516,239, or 68%, was absorbed in working expeuses, leaving £712,-
609 to swell the balance of net revenues. Little has been heard
nf the Manchester ship canal for a good while. It is, however,
making financial progress. For the half-year ended June 30thi
both gross and net revenues expanded somewhat. Some nat¬
ural euriosity exists regarding the manner in which the Indian
Government is to acquire a gold reserve in order to carry out
its plans. It appears that Southern India produces about £1,500,-
000 of gold, which, now all exported to London, is to be iîiter-
cepted under an arrangement by which tbe government is to
exchange rupees for it. In this way the government hopes to
accumulate a store of gold without interfering with or drawing
upon the stock heid in London. The différence between drawing
on a stock and intercepting supplies to it is only one of means
which will not alter results. Late reports of India crop con¬
ditions limit scareity or failure to a few provinces. The Russian
news is bad; the great failure just reported may be taken as a
resuit inévitable to continuous agricultural disaster. Australian
news is good, so that the colonies seem at last to bave recovered
from the disasters which started the 'cycle of panics that ended
with our own in 1893.
A CCORDING to the rule that dangerous cases require heroic
■**■ treatment. the public wili offer no objection to the exécu¬
tion of any fairly reasonable plan for countering the obstinacy
of the Municipal Assembly in the matter of street paving and
r-^pairing. If something is not done, and done soon, the probable
condition of the streets throughout Greater New York in the com¬
ing winter is not pleasant to contemplate. Not only hâve the
Municipal Assembly failed for months to act upon the schedule
of new paving laid out by the Commissioner of Highways, and
approved by the Board of Estimate and Apportionment, but the
Commissioner has also failed, in spite of urgent entreaty, to ob¬
tain approval of the appropriation for making necessary repaire,
The repair guarantees on more than two hundred streets, dis¬
tributed Miroughout the greater city. under whieh the asphalt
carriageways bave been kept in condition by the companies by
whom the pavements were laid, expired last Thursday, and Com¬
missioner Keating, of the Department of Highways, has asked
Corporation Counsel Wbalen whether he can make contracts for
repairs without the consent of the Municipal Assembly, If no
authority can be chtained, outside the Municipal Assembly. and
that body refuses to act when it reconvenes on the 6th proxixQO,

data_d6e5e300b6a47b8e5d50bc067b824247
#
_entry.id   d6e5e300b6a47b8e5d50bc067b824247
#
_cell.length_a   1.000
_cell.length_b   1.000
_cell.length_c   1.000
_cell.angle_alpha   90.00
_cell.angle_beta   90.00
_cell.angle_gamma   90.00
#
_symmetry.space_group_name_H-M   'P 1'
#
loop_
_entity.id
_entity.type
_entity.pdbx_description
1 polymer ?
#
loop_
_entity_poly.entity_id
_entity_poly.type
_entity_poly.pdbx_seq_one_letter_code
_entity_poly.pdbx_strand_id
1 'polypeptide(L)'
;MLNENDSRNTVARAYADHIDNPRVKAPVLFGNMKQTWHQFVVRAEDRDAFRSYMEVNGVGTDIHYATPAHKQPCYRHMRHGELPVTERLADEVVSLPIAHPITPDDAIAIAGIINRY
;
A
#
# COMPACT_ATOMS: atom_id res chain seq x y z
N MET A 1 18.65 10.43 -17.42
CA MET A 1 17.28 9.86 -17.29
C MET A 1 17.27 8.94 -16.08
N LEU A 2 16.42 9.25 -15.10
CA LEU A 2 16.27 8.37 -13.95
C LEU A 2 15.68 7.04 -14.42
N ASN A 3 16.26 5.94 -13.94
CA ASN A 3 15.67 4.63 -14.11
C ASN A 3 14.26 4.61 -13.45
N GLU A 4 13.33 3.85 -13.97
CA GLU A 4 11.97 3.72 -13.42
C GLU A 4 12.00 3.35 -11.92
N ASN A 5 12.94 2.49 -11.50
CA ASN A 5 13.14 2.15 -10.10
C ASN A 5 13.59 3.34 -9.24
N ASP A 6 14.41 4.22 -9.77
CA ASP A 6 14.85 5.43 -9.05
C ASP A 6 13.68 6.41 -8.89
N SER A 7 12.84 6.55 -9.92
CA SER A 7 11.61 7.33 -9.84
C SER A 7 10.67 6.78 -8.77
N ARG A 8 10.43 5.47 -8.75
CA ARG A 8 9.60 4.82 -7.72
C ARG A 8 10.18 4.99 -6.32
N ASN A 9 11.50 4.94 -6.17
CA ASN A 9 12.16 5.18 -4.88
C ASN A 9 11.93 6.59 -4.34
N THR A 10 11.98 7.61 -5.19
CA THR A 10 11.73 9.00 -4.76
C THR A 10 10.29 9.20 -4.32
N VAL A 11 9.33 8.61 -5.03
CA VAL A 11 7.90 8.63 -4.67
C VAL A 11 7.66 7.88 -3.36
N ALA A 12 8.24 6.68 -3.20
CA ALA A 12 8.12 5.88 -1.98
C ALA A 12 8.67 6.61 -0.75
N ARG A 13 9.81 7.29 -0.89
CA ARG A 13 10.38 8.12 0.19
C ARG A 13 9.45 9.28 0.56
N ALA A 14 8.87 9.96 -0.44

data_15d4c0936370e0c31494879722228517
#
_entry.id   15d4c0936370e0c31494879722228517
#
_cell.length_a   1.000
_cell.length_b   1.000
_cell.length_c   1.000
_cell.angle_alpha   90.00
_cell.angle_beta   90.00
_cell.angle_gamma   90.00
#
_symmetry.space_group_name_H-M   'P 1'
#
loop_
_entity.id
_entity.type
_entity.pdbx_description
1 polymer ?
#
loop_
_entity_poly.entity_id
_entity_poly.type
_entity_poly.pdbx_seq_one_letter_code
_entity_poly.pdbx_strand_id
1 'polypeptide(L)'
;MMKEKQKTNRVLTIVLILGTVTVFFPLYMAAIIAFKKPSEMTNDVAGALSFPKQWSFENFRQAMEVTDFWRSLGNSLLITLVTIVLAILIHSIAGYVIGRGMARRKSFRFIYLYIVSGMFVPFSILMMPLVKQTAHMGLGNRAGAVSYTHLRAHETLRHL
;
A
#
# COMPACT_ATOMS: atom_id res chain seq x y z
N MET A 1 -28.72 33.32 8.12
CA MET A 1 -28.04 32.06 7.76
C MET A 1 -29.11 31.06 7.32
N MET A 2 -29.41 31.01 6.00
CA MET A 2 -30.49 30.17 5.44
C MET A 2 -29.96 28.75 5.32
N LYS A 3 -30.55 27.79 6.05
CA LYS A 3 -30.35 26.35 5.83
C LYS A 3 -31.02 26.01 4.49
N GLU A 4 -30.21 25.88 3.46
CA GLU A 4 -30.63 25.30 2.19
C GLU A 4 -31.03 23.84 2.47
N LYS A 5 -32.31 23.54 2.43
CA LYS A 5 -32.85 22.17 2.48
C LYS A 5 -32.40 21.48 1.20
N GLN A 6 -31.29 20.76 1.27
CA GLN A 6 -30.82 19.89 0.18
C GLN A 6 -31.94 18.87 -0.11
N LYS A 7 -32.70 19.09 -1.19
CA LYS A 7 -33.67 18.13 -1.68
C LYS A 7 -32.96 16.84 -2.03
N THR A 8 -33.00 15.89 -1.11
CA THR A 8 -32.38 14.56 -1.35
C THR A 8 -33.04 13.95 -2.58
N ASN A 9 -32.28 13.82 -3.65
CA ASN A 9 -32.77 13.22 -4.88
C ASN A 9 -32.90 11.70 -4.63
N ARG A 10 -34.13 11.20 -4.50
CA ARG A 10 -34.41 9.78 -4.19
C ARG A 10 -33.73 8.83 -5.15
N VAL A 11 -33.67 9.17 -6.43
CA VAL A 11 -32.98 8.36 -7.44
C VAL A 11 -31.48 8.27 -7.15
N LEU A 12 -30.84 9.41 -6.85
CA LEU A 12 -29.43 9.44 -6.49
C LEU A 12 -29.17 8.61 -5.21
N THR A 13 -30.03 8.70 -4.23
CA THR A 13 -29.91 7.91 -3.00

the asphalted streets must go unatteuded until the Législature
can suply a remedy for aldermanic obduracy. This is a most un-
happy state of affairs, not only because it predicts the ruin of the'
System of paving by which the city, and particularly Manhattan,
was so greatly improved prior to the iniquitous commission of
consolidation, and an incalculable amount of inconvenience and
loss of business by obstructed traffic in the coming winter, but
also because it dégrades the Municipal Assembly in the eyes of the
people. It is obvious that a system of municipal government that
makes possible a state of things that so directiy inconvenience
the municipality and involve it in large unnecessary expenses
cannot be permitted to continue. If the medley of boards, depart¬
ments and législative bodies created by the charter and pro¬
nounced at the time a trlumph of construetive genius in
the making of municipal government machinery, cannot find
the remedy among themselves, the state Législature will inevi-
tably bave to intervene.
THE résignation of George B, Post of the office of représenta¬
tive of the New York Chapter of the American Institut»
of Architects. on the Board of Examiners, bas been announced.
Mr. Post was eleeted some years ago to succeed Napol-eon Le
Brun, who lesigned after serving on the board from the time of
itK création. During Mr. Post's term of office he has, naturaily,
pioved a valuabie member of the board, and his retirement,
therefore, is regarded with regret by its other members. Mr.
Post gives as his reason for retiring the pressure of his private
business, and, although one of the evening papers most antago-
nistic toward the administration, chooses to contradict him and
to déclare that certain notorious disputes over construetive and
architectural features of municipal buildings forced Mr. Post out,
WP are willing to accept Mr, Post's own explanatlon of his re-
tiiement from the Board of Examiners. We are more willing
to do this because we know, as the evening journal referred to
apparently does not, that Mr. Post's position on tbe Board of
Examiners, which is purely a board of référence and appeal In